Dr. Albert Mudrian VII said it himself in our year-end issue (#147, January 2017, Metallica cover): Consensus was an elusive beast when it came time to celebrate 2016’s biggest, heaviest triumphs. The truth is that the sheer breadth of the metallic spectrum this year made it hard to focus, and each amazing release whispered something dark and special into different ears. My personal list of favorites was only sparsely represented in the combined effort, though the records that made the cut are hardly unworthy usurpers. There was just too much interesting music this year, and listening choices required sorting by individual taste rather than quality.
After the dust settled and forty records were assigned a place on Decibel’s vaunted list, five remained that probably could have swapped places with anything else on the list without causing any greater/lesser irritation than lists like this already stir up. Why should they get left out? Here are the five records that tied for #41 on our Top 40 Albums of 2016.
Which albums are we still missing?
#41. Withered – Grief Relic (Season of Mist)
Mike Thompson’s vehicle of unbridled misery and rage has certainly been missed since the emergence of Dualitas six years ago. In Grief Relic, a new lineup shapes another approach to the angular and chaotic brew that has attracted fans for the past ten years. There’s unmatched fury in Thompson’s vocal delivery, but there’s also soaring beauty buried in the murk. Right where it should be.
#41. Dark Tranquillity – Atoma (Century Media)
These favorite sons of Gothenburg have rarely put a foot wrong in their long, proud history, and Atoma is a strong argument for their continued relevance. It’s neither overwrought nor undercooked, neither too self-involved nor careless. Atoma is a regal document of mature melodic death metal by a band who are used to ruling the stage and plan to continue doing so. Songs charge forward, dropping your favorite part right before dropping your next favorite part, on and on for nearly an hour. Some listeners might call their sound dated, but that’s only accurate if not sucking is out of fashion.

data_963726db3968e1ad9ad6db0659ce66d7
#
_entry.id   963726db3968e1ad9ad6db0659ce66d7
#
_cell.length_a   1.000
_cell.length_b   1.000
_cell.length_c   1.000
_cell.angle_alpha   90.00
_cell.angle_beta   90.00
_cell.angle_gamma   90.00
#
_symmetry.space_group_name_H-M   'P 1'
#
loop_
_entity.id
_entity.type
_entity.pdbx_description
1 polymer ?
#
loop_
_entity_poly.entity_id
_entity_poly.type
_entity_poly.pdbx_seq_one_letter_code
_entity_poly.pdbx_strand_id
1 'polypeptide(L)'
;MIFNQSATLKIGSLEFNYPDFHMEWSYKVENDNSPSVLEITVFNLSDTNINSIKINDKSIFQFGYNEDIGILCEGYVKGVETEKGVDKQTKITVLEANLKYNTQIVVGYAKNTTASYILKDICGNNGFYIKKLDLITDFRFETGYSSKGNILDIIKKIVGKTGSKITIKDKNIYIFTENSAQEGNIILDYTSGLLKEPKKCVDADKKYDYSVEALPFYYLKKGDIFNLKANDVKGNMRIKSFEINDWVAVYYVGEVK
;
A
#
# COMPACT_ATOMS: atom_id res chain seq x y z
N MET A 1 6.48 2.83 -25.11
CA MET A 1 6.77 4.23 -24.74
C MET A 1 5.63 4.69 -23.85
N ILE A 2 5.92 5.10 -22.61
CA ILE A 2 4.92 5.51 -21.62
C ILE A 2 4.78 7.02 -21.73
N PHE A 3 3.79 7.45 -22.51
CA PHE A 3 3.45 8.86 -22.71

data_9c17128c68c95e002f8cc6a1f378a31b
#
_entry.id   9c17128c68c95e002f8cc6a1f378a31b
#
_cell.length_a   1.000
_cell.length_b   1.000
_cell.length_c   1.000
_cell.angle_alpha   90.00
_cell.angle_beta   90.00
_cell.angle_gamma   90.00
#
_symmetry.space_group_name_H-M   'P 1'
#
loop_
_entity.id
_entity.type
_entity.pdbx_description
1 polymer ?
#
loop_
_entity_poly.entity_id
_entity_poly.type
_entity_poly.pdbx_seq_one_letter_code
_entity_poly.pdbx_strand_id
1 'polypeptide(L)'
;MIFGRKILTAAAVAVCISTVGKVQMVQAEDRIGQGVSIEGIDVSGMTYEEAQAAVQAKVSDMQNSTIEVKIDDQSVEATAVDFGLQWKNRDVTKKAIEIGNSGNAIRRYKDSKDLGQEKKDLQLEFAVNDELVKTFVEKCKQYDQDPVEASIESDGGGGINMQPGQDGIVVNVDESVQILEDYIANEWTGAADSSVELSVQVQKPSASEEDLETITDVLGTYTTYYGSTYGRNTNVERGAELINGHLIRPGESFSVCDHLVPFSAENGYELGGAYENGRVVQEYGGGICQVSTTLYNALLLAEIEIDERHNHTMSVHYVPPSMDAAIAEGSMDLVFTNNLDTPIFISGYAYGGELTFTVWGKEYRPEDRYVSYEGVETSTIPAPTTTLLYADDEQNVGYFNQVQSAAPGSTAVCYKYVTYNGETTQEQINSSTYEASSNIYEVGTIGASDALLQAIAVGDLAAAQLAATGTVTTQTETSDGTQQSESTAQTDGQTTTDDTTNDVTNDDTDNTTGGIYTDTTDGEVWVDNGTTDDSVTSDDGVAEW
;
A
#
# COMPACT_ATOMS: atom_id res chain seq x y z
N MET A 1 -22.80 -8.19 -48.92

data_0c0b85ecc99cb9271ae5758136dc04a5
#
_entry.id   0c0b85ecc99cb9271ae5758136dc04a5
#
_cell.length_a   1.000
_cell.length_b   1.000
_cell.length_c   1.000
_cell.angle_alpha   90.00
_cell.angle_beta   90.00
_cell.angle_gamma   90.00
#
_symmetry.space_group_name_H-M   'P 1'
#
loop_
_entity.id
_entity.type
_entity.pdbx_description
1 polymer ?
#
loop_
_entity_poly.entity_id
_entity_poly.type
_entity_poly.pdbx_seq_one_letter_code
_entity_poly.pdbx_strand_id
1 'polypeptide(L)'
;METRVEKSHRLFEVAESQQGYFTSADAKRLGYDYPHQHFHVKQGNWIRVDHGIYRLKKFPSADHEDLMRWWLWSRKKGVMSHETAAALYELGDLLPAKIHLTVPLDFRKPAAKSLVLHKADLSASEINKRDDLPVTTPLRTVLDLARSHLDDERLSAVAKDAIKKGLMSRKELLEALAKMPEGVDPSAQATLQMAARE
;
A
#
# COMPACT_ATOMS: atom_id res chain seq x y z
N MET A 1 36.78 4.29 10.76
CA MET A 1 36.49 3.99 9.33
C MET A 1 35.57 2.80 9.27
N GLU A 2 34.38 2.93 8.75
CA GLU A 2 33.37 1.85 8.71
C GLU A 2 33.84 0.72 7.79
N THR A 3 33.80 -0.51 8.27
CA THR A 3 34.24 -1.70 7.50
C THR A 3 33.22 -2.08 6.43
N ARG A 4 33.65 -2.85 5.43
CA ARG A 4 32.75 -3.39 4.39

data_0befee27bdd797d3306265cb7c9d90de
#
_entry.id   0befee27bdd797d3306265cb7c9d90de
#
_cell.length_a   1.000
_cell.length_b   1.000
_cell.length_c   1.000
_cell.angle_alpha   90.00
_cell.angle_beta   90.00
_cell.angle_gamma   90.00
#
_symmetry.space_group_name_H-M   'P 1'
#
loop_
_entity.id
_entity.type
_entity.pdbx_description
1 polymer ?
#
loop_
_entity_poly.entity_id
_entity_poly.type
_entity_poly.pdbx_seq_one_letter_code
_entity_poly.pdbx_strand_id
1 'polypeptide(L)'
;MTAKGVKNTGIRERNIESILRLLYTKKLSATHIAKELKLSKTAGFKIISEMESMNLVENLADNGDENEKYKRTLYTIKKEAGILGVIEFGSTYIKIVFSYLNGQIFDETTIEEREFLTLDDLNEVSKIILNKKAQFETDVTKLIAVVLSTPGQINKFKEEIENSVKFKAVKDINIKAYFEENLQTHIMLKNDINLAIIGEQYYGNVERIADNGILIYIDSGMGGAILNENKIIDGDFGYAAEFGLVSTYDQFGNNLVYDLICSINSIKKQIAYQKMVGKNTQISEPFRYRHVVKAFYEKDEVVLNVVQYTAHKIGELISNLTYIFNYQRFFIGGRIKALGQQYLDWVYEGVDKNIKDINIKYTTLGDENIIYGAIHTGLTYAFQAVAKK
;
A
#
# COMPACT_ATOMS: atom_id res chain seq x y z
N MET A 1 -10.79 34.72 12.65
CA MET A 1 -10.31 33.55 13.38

#41. Mithras – On Strange Loops (Willowtip)
Being an immediate acolyte of Sarpanitum’s phenomenal Blessed Be My Brothers.. last year, I’m unsure how I missed this manic death gem, whose personnel shares drummer/guitarist/vocalist Leon Macey. The bulky structures within these twelve songs heave and swell in exciting directions. Like Sarpanitum, Mithras project a spiked and slashing darkness even while exhibiting such care and precision in the layout of riffs and drum patterns. It’s mesmerizing and damn near essential.
#41. Sumerlands – Sumerlands (Relapse)
In this world of ever-fractalizing subgenres, it can be easy for the muscular, old-school, so-called “true” metal approach to get lost in the mix. In the bustle of the loudness wars and each band scrambling to out-brutalize the last, the meat-and-potatoes, riff-and-solo, leather-and-steel bit can seem a bit quaint. Until it rules this hard, at which point it all seems downright necessary. Sumerlands might not have been around for long, but individual band members have a background littered with powerful performances. Rev up the baddest ass engine in your garage (mine’s a Subaru Forester), find a sunset to ride toward, and queue up this entrancing record to get in touch with your inner road warrior.
#41. Darkthrone – Arctic Thunder (Peaceville)
Um, it’s fucking Darkthrone. Arctic Thunder didn’t make it into the top forty because, I don’t know, its title didn’t include either “Transylvanian” or “Hunger” and the cover art didn’t come off a shitty Xerox machine. Maybe it would have fared better if it had been called Tropic Thunder and had featured Robert Downey, Jr. and Jack Black on keys and saxophone. Whatever. Fenriz and Nocturno Culto return to wrap your bones in ice and set your brain on fire. When one of our scene’s prime tastemakers shows us exactly what he’d like to hear with a new set of songs, you either listen or you don’t matter. It’s fucking Darkthrone.